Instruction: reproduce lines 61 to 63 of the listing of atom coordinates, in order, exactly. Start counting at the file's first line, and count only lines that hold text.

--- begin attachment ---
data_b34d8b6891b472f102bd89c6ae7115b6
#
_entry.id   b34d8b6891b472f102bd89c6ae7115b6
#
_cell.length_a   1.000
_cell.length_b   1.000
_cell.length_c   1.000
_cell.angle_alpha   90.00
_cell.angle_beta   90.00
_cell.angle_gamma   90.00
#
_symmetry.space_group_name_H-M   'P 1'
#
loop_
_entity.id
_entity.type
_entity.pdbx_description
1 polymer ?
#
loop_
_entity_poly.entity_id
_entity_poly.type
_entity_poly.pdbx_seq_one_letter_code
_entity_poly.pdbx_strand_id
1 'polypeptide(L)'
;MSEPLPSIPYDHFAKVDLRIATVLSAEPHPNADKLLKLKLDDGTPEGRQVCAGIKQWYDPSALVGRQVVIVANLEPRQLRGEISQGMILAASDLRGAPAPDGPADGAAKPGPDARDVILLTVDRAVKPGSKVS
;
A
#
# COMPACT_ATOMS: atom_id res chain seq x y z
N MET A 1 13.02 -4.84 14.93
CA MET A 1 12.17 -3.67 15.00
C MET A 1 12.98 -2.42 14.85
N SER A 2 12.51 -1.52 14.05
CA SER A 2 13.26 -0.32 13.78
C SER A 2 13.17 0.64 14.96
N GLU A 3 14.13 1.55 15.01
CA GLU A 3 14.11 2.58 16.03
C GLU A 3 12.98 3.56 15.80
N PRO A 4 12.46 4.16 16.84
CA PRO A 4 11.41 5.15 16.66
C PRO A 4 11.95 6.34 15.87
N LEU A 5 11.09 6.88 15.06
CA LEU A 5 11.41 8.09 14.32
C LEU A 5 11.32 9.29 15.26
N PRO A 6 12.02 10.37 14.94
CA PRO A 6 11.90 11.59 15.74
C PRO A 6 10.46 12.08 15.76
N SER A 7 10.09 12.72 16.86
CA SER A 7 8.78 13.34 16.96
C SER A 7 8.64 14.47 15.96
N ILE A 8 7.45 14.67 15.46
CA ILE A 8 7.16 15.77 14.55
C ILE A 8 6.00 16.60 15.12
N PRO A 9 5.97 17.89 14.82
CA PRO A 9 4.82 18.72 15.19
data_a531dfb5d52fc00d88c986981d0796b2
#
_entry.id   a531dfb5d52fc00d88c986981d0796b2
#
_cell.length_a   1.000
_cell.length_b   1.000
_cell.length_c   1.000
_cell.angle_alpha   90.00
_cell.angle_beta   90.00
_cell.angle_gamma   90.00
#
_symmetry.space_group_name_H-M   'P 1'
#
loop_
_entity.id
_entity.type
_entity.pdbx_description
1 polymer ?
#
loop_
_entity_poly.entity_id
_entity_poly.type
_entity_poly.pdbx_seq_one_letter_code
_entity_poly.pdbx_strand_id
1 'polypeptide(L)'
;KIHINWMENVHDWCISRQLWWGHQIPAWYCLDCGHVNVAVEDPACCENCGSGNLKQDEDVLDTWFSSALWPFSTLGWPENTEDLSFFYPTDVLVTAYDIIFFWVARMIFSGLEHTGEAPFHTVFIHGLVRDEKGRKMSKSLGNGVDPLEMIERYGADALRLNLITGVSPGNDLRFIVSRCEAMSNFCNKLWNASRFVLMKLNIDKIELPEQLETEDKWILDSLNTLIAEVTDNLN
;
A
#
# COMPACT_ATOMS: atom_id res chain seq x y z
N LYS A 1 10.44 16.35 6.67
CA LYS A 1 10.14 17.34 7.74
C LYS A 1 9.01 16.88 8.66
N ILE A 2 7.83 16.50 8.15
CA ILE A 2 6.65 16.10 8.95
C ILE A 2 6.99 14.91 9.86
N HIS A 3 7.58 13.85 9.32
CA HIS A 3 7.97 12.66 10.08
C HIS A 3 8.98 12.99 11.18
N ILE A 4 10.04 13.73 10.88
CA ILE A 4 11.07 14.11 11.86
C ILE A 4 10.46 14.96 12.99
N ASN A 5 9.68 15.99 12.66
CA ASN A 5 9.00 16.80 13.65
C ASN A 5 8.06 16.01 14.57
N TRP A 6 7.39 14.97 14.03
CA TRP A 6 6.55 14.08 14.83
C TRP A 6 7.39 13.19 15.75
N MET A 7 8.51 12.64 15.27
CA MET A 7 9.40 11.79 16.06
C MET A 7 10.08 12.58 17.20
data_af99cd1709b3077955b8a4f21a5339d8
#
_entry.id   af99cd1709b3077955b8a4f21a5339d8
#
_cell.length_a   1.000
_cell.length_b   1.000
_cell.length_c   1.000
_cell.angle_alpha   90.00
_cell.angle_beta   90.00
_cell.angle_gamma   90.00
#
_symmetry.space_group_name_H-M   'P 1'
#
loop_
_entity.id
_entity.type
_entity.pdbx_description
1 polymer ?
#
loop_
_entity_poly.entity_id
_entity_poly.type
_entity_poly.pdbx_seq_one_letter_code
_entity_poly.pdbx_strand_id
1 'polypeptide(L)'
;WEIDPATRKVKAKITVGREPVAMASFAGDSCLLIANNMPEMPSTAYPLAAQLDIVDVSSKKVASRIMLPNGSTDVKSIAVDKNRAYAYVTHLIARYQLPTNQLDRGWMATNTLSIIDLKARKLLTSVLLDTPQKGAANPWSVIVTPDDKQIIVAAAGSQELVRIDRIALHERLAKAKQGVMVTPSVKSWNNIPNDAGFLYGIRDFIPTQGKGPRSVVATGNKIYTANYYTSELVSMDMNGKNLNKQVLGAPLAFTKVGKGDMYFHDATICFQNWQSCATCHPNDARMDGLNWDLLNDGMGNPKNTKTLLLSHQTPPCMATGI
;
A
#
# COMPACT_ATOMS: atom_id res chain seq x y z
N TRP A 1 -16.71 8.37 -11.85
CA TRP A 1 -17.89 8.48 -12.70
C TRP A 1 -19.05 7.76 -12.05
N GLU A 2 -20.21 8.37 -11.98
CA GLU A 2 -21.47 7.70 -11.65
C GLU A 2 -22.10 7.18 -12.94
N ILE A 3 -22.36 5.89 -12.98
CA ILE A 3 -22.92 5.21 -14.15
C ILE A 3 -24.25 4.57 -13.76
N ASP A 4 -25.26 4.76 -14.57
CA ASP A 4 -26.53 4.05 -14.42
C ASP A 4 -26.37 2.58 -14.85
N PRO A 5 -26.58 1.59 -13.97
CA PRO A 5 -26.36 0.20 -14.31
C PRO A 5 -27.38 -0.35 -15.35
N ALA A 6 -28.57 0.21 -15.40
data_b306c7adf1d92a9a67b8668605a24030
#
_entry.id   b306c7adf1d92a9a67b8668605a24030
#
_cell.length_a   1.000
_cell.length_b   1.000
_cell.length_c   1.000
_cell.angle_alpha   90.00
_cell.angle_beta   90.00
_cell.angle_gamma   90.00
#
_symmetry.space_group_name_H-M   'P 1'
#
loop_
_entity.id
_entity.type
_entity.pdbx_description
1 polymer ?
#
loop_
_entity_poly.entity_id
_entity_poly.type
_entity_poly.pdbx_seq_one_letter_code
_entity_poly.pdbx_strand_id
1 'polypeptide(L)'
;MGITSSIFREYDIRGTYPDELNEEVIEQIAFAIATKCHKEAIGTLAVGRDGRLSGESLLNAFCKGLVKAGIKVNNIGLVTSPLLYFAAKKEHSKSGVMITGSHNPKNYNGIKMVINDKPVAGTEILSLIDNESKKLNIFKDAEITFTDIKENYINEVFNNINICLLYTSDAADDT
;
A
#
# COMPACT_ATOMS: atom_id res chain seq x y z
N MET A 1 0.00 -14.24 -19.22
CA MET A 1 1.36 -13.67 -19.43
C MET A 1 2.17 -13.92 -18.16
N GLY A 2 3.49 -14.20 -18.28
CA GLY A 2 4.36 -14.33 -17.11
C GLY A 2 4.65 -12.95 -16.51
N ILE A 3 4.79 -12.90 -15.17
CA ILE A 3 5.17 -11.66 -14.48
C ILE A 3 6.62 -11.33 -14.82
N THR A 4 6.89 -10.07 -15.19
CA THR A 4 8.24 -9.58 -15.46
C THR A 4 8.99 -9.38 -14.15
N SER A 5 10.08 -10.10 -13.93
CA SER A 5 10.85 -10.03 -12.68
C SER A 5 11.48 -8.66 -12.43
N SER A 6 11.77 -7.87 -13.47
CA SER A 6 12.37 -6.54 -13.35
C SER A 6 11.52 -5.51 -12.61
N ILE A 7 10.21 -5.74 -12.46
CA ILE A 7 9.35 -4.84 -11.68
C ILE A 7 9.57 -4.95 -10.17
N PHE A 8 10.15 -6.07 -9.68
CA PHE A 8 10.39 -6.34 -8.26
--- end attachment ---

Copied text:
_cell.length_a   1.000
_cell.length_b   1.000
_cell.length_c   1.000